Bonn Climate Conference Shows Hope for Paris Agreement
By Judy Koren
November 6 leading into November 17 saw almost 200 nations gathered in Bonn, Germany for the annual United Nations Climate Change Conference. The main point on the agenda for those eleven days will be solidifying the fine print of the 2015 Paris Climate Agreement. The Paris Climate Agreement was developed at the 2015 United Nations Framework on Climate Change (UNFCC) and has since been signed by 195 nations. The only nations abstaining were Nicaragua, Syria, and the United States.
According to the New York Times, “filling in the details of those Paris pledges” is of the utmost importance, as they are “voluntary, vague, and not easily verifiable.” In order to make progress much easier and clearer, diplomats from around the globe are hoping to confirm nations’ commitment to the Paris Agreement.
As world leaders gathered in Bonn, Germany, activists occupied the local coal plant near the summit. CBS says “campaigners took over a brown coal-fired power plant and called for a strong signal from rich countries on curbing greenhouse gas emissions.” The activists were hoping German Chancellor Angela Merkel could announce Germany’s decision to make a firm deadline stating their commitment to “phase out the use of coal by 2030.” Activists caused disruption to the power plant as they “occupied conveyor belts and other equipment” reports CBS.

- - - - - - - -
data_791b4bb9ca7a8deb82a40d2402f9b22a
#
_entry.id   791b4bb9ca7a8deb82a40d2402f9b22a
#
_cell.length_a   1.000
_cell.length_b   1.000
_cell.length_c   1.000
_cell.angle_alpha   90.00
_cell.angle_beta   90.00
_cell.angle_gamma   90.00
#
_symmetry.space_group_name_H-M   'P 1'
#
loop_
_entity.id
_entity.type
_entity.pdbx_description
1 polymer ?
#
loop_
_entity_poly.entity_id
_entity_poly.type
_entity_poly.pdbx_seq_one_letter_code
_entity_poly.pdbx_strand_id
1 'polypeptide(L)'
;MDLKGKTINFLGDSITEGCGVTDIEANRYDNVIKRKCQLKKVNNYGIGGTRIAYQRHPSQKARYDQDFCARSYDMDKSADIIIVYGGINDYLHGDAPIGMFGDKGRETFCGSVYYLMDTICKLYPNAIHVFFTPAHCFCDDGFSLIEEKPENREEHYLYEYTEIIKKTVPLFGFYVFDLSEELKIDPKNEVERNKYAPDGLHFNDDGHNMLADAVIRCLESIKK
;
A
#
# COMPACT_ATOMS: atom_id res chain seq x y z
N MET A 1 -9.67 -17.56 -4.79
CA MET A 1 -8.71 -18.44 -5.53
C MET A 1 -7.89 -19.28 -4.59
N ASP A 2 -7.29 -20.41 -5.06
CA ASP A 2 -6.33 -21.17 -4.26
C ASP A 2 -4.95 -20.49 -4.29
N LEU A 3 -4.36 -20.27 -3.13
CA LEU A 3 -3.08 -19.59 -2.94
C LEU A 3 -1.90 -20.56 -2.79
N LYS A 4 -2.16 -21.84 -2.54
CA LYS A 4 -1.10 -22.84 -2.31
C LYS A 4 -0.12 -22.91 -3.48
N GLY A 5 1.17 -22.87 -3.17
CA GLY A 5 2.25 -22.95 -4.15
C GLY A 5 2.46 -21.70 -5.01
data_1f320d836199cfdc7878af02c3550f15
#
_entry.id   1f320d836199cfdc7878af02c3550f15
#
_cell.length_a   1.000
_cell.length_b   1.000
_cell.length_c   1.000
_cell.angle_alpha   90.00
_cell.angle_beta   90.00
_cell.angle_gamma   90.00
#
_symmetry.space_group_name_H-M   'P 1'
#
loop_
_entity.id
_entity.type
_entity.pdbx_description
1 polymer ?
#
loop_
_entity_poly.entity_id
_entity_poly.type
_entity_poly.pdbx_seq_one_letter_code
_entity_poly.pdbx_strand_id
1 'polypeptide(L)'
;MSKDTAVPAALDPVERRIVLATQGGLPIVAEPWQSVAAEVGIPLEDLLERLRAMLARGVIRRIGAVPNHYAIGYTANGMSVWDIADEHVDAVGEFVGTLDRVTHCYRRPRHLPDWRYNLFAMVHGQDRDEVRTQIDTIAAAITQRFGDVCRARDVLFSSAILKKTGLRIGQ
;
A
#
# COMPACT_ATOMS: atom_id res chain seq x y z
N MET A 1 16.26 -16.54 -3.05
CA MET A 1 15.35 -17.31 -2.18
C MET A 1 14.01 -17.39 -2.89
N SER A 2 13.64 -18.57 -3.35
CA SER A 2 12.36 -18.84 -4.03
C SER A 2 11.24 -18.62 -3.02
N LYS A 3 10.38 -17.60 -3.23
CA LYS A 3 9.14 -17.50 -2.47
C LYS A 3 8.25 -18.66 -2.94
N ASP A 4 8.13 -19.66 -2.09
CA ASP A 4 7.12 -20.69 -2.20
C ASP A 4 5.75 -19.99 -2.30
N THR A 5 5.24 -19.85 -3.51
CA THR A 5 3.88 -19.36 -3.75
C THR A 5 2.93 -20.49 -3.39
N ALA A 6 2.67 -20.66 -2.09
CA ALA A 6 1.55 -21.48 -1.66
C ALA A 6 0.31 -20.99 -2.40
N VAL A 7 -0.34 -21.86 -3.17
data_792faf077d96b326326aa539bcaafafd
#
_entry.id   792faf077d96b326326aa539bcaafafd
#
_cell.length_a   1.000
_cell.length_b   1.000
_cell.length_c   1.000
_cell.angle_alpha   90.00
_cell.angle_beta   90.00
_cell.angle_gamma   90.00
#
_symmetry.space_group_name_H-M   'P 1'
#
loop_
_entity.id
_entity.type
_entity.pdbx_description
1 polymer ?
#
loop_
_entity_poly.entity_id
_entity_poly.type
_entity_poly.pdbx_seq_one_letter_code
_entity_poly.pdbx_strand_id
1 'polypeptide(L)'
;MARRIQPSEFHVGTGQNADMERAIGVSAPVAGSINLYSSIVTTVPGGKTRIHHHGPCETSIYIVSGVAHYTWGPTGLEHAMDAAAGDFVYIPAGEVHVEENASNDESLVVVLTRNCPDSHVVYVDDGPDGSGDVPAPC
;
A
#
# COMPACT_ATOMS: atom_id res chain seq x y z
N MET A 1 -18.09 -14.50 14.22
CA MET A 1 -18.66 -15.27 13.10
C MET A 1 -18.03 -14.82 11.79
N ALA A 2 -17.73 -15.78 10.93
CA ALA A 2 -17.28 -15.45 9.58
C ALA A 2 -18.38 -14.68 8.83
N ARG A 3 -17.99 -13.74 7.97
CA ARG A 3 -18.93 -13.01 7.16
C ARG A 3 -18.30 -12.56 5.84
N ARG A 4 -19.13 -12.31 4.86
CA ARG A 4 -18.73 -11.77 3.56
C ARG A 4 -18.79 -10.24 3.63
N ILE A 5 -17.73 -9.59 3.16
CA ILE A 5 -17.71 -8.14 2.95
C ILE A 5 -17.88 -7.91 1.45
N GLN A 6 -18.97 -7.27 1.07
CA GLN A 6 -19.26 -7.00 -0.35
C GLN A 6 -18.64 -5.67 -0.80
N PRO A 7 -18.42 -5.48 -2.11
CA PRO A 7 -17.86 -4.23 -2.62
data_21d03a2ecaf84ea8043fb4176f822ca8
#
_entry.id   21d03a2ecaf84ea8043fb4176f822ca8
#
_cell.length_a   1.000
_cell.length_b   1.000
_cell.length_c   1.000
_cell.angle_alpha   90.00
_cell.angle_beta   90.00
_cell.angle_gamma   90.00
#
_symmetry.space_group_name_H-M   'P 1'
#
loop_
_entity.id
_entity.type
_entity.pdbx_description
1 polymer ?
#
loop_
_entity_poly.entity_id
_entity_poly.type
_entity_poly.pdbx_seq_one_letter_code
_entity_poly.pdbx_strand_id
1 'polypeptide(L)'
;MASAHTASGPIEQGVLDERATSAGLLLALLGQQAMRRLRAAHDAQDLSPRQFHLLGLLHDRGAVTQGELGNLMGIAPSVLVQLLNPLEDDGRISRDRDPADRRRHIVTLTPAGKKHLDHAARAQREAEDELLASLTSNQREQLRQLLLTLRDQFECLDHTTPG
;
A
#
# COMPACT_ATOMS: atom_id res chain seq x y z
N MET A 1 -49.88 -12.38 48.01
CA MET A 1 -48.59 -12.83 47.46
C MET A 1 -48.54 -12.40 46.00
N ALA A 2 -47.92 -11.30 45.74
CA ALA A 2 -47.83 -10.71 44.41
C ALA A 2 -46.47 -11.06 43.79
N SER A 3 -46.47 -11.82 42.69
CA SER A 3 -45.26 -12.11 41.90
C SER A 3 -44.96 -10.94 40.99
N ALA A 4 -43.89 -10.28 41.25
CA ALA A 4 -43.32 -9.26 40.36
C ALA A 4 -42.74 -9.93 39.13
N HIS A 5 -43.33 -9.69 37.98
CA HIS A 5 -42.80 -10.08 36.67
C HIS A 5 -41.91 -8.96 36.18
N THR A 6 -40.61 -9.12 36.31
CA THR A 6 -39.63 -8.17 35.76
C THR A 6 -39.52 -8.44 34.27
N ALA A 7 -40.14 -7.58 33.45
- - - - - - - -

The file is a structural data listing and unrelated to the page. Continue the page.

As the climate talks took place, the Washington Post reported that just an hour’s drive away is Immerath, a town that faced “demolition, making way for the expansion of mega mines that will produce billions of tons of carbon emissions in the coming decades.” This town proves the struggle Germany has to “break its heavy addiction to brown coal,” thus questioning Germany’s commitment to the Paris Agreement, reports the Washington Post. In the past Merkel criticized President Trump for pulling out of the agreement and encouraging the reopening of coal mines throughout the United States.
France is joining them in the call for greater efforts to curb climate change. The Financial Times says, “The leaders of Germany and France have urged more action against climate.” This is mainly due to the signs that the commitments made by the rest of the world “will not be enough to meet the emission reduction target.” The FT reported that French President Emmanuel Macron is “committed to phasing out coal power by 2021, in line with previous promises,” along with Merkel who believes global warming is the “central challenge for mankind.” Merkel claims it is crucial to see that as of right now, the nations who signed the agreement are not on track to meet the goals.
As nations abroad are gathering at the annual UNFCC, the United States was not formally taking part in negotiations, although some U.S. politicians were present. According to the DW, at the conference the banner “America’s Pledge: We Are Still In” has released a report delineating their commitment to accomplish the goals set out under Paris Climate Agreement.
Although President Trump pulled the U.S. out of the agreement, big name politicians like former New York City Mayor Michael Bloomberg and California Governor Jerry Brown are determined to stay at the table by spearheading the America’s Pledge initiative in order to influence other governors and mayors all across the U.S. to stay committed to the Paris Climate Agreement. Seen by the COP23 community, the DW says they have “welcomed the pledge.”